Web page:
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Korea Inc. gropes for new business-politics ties

By Korea Herald

Published : April 5, 2017 - 13:04

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Calls are rising for business and political circles in Korea to forge a new constructive relationship replacing old collusive ties and work together to draw up a blueprint for the future of the national economy that has seen its growth potential continuously weakening.

Political parties have competitively put forward measures aimed at tightening restraints on big businesses, many of which have been embroiled in the massive corruption scandal that led to the impeachment and arrest of President Park Geun-hye.

On the other hand, lawmakers mainly from opposition parties have blocked the passage of bills that corporate leaders say are essential for boosting the competitiveness and efficiency of the Korean economy.

Economists say the current momentum toward overhauling the longstanding collusive links between business and politics should serve to set up a new growth model that puts emphasis on the initiatives of the private sector.

In keeping with a new wave of industrial revolution, the overstretched roles of the government should be reduced, they note.

“The government has exerted influence to the extent of suffocating the private sector,” said Lee Su-il, director of the Center for Regulatory Studies at the Korea Development Institute, a state-run think tank.

“Its roles in the economic field, unlike in the areas of safety, security and welfare, should be confined to coordination to help enhance the creativity of private-sector players,” he said.

Korea ranked near the bottom in a list of 138 countries surveyed by the World Economic Forum for its 2016-2017 comparison of national competitiveness in the degree of businesses feeling unshackled by government regulations.

Kim Wan-jin, an economics professor at Seoul National University, noted regulations would mostly become unnecessary if the transparency and accountability of corporate governance was enhanced as a result of the ongoing campaign to cut collusive ties between business and politics.

Economic commentators say the criticism of corrupt links should not be extended to result in closing or paralyzing contacts and consultations among corporate leaders and policymakers.

It is necessary to operate formal and transparent channels of dialog to ensure constructive and productive discussion on ways to upgrade Korea Inc., they note.

(Yonhap) (Yonhap)

The Federation of Korean Industries, the main business lobby in the country, which would have been expected to lead business circles in setting up a new relationship with government officials and politicians, now finds it difficult to assume the role.

The organization has been under mounting public criticism for playing a conduit role in funneling huge sums from large corporations to two cultural foundations controlled by former President Park’s close confidante, Choi Soon-sil.

The country’s four largest conglomerates -- Samsung, Hyundai Motor, LG and SK -- quit the FKI after being subjected to investigations in connection to their donations.

The federation last month announced a set of self-reform measures aimed at cutting its murky connection with political circles and strengthening its function as a think tank for the corporate sector and society as a whole.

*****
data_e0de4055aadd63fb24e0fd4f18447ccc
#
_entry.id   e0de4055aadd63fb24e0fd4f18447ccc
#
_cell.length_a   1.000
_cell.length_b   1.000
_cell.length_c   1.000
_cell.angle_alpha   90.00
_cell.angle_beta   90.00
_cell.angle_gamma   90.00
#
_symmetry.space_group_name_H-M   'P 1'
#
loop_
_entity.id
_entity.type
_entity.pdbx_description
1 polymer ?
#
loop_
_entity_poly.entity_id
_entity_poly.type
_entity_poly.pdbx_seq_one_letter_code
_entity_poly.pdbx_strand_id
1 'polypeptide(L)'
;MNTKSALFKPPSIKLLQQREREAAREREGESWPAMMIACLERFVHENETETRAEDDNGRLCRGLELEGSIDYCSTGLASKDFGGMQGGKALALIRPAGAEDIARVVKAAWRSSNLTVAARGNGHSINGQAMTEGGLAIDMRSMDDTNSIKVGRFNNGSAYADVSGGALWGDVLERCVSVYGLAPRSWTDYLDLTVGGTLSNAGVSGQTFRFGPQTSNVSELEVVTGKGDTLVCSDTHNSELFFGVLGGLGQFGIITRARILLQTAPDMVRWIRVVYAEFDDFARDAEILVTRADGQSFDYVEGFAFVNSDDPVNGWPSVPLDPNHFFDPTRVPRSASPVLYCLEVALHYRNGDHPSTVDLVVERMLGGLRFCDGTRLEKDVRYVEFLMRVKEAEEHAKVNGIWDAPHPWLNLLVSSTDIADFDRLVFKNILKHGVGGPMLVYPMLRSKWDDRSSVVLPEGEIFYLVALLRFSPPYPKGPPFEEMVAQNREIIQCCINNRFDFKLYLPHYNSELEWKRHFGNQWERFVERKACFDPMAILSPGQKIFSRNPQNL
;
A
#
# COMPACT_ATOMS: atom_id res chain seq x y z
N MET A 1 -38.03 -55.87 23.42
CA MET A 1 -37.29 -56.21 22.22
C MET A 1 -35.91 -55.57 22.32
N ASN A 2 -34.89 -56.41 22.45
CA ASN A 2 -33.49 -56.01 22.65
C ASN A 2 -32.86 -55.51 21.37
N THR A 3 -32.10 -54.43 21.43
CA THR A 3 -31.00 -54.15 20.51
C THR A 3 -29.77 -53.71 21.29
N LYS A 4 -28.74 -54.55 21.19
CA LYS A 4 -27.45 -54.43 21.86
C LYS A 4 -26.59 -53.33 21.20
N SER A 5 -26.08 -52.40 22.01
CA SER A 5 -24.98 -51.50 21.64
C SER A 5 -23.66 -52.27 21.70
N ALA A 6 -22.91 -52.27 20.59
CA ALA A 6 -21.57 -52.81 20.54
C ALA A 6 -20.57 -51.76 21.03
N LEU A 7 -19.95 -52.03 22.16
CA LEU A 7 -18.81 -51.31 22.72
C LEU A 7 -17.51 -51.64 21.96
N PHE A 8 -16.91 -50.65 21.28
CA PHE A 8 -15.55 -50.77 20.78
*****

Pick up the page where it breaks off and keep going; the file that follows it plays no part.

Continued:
In a gesture to show its resolve, the business lobby changed its official Korean name, though its English title remains unaltered.

“We will go back to basics and meet the expectations placed on us,” said FKI Chairman Huh Chang-soo in a press conference, adding the organization would make a 40 percent reduction in its budget and workforce.

But the FKI, which has been regarded as representing the interests of big companies, has vowed to continue to carry out a major role in promoting economic cooperation with foreign countries on a private level.

Eom Chi-sung, an FKI official in charge of international affairs, noted economic exchanges and networking in the private sector are “important now more than ever” amid growing uncertainties in the global business environment.

Filling the void left by the FKI is the Korea Chamber of Commerce and Industry, which has some 160,000 members and encompasses a broader range of companies.

KCCI President Park Yong-man made a round of visits to the five political parties last month to convey proposals he hoped would be taken into account in drawing up their presidential campaign pledges.

Park described the suggestions not as a mere wish list of the corporate sector but as key agenda that needed to be discussed between political and business circles to build a fair society, promote the market economy and secure future prosperity.

Observers saw his move as a meaningful attempt at resetting the relationship between business and politics.

The KCCI is also planning to invite presidential candidates to give a lecture to and hold a debate with its members in the run-up to the May 9 election.

There have been concerns the two main business bodies may often be at odds down the road.

In February, the KCCI rejected a proposal from the FKI and three other business associations to take a joint stance against commercial code revision bills pushed by lawmakers.

The KCCI and FKI are expected to vie for a leading role in economic diplomacy on the private level.

A corporate executive, who requested anonymity, said it would be necessary for all business associations, including the two main entities, to make a joint response to anti-business measures by political parties.

“In the future, it may become a little bit more difficult for business circles to raise their voices in unison,” he said.

By Kim Kyung-ho (khkim@heraldcorp.com)